More refueling tankers may be coming to Macdill Air Force Base - WFLA News Channel 8

More refueling tankers may be coming to Macdill Air Force Base

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TAMPA, FL (WFLA) - Budget cuts in defense spending may have a profound impact on U.S. military bases across the country.

The U.S. Air Force has announced plans to cut back up to 500 air craft as the budget cuts take effect.

While many bases see sharp cutbacks, Macdill Air Force base may see an increase in the number of aircraft at their air field.

Macdill is the home of the 6-th Air Mobility Wing.  The wing is the home of 16 KC-135 Stratotankers.  Under cuts announced by the Air force and ensuing base realignment, Macdill is scheduled to gain 8 additional KC-135 Aircraft.

Tuesday, media outlets from around the Bay area were given the opportunity to fly on a KC-135 for a refueling training mission.

The training missions are run to keep the crew of the KC-135 proficient at their jobs and to provide proficiency training for aircraft receiving fuel.

The KC-135 acts as a flying gas station, refueling aircraft in midair.

It's a virtual midair ballet as the aircraft approach the Stratotanker for fuel.  Master Sergeant Nancy Primm operates a boom on board the KC-135 to provide fuel to waiting aircraft.

"It's kind of a cliche, but it's appropriate. The ballet in flight where all of the coordination, all of the checklists are run, the communication, getting close to contact. I'm talking to them, they're talking to me and then we do the air refueling," said Primm.

On this training mission, a flight of A-10 aircraft line up for fuel.

While the KC-135 were first built and flew in the late 1950's, they are scheduled to keep flying for many years to come.  The A-10 is not.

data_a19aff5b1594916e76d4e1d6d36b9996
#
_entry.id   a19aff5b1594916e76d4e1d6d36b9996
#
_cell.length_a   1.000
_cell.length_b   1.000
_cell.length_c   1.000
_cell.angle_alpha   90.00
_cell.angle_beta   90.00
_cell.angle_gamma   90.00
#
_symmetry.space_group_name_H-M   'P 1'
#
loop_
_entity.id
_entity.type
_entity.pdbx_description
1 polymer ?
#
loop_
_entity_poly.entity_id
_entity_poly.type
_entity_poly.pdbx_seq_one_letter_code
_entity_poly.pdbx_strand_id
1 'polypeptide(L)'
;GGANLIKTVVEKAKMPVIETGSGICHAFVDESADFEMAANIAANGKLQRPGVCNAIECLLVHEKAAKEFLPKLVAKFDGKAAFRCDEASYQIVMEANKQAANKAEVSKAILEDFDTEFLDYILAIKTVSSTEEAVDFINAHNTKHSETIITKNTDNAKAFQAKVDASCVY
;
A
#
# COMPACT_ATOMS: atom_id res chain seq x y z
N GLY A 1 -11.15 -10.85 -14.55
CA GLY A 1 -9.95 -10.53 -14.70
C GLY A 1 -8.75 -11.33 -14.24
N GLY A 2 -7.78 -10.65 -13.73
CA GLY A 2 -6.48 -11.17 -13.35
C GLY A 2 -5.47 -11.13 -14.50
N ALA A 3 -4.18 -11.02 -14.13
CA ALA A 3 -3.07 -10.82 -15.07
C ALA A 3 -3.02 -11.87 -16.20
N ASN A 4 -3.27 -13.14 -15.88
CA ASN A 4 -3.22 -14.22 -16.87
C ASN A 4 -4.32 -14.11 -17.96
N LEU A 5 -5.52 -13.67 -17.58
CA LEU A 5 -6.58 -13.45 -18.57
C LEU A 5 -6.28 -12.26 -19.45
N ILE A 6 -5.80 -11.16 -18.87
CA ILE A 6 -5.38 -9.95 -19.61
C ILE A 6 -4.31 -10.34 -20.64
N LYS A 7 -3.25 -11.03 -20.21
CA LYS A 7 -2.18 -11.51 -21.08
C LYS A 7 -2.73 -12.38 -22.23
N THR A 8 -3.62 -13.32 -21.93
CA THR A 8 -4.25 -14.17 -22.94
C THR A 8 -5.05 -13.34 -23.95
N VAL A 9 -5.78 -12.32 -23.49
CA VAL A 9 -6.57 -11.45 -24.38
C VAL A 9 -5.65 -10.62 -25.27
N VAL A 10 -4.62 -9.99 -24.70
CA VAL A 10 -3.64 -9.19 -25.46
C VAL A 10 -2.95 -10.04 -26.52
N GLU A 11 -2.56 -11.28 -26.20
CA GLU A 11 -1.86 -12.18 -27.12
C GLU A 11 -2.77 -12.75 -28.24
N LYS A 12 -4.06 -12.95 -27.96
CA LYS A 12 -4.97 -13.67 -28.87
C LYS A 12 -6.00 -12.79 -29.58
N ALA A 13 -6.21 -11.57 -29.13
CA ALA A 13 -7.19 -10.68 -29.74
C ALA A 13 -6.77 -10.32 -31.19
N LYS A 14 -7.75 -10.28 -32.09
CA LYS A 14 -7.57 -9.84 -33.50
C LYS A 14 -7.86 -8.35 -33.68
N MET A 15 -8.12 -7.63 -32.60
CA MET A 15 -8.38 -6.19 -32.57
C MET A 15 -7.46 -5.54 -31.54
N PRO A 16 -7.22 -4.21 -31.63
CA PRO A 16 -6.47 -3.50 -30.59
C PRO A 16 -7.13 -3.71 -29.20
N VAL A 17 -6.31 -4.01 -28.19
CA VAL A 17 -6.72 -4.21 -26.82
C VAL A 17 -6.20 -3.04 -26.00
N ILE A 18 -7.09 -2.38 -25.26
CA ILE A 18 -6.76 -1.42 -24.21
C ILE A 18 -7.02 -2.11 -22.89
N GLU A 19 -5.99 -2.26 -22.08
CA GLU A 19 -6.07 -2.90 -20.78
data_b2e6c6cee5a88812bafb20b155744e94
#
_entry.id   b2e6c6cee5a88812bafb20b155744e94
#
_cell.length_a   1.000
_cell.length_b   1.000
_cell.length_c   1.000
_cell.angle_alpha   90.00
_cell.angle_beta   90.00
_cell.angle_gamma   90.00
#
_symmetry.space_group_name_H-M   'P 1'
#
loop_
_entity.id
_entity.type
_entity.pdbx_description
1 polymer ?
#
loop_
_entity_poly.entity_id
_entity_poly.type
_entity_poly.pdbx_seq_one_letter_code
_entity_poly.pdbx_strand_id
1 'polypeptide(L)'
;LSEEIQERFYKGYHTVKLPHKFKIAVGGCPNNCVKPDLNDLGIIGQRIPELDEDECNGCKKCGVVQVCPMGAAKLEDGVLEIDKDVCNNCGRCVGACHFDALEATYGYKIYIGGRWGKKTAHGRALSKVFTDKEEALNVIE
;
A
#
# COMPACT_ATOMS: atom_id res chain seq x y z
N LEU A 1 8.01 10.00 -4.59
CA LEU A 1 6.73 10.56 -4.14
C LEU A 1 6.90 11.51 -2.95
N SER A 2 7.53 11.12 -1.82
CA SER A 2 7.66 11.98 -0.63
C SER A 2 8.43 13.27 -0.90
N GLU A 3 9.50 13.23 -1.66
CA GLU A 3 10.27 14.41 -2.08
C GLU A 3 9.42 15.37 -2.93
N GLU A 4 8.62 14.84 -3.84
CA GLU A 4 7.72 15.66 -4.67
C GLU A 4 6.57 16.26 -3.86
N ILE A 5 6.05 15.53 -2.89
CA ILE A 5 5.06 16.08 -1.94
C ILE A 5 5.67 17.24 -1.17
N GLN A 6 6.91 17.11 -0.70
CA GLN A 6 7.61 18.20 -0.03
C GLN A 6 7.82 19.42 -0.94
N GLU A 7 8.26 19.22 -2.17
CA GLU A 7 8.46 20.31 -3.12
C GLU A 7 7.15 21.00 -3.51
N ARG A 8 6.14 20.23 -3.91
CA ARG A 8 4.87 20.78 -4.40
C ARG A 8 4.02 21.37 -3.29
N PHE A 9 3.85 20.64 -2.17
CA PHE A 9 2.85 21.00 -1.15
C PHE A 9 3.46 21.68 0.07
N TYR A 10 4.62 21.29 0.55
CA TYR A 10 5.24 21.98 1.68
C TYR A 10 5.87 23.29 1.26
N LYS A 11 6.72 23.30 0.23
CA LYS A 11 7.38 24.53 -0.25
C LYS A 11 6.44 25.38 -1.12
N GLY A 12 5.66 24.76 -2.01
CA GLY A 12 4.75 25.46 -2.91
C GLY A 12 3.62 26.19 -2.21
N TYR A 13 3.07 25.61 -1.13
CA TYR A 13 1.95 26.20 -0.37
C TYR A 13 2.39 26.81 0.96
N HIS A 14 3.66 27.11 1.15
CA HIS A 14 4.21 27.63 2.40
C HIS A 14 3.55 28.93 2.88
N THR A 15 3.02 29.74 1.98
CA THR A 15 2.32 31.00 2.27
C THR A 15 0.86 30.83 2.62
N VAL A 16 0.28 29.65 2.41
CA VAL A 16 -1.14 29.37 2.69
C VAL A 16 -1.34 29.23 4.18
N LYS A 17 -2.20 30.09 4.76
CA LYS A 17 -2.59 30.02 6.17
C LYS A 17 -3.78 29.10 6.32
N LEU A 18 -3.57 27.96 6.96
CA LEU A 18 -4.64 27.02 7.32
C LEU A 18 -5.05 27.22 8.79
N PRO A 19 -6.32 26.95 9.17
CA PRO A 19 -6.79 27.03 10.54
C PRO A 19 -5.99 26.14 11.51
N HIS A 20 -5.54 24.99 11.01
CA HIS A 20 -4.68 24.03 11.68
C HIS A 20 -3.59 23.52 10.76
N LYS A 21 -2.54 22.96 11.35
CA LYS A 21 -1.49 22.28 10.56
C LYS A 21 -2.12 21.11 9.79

Among the cuts announced by the U.S. Air Force, will be the total elimination of the A-10 fleet.  The A-10 is heavily armored and designed to fly low and slow to attack targets on the ground.

Partly due to their mission and partly due to their odd appearance and the nickname, "Warthog", the aircraft have been very popular with U.S. ground troops.

It's not the first time the A-10 fleet has been on the chopping block.

The aircraft were scheduled for cuts, then the Gulf War came along and military commanders demanded that the platform stay.  However, the A-10 is once again on the chopping block as the U.S. has ended combat operations in Iraq and is drawing down it's force in Afghanistan.

On the training mission, the A-10's fly so close the KC-135, the pilot of the Stratotanker can physically feel their presence.

"Oh yea, I mean, we're touching them, we're giving them the gas," said Captain Joe Brzozowske, the co-pilot of this training mission.

Msgt. Nancy Primm says during refueling missions, pilots of the receiving aircraft can appear tense.

"Where that becomes a lot more critical is if we are deployed, we are downrange and we are trying to give gas to a guy that's got to lay some lead down to protect our guys on the ground, they're human, they're going to be amped up, they want to make sure they get it right," said Primm.

She deals with the tension by speaking to the other pilots in a calm voice.

"If I can just talk to them in soothing tones clear em to contact and not be all kind of hyped up, that helps, I find that helps a lot," said Primm.

The A-10 may soon be flying off into history, but as long as they are in the air, and need fuel, the KC-135 will be there to bring fuel to the fight.

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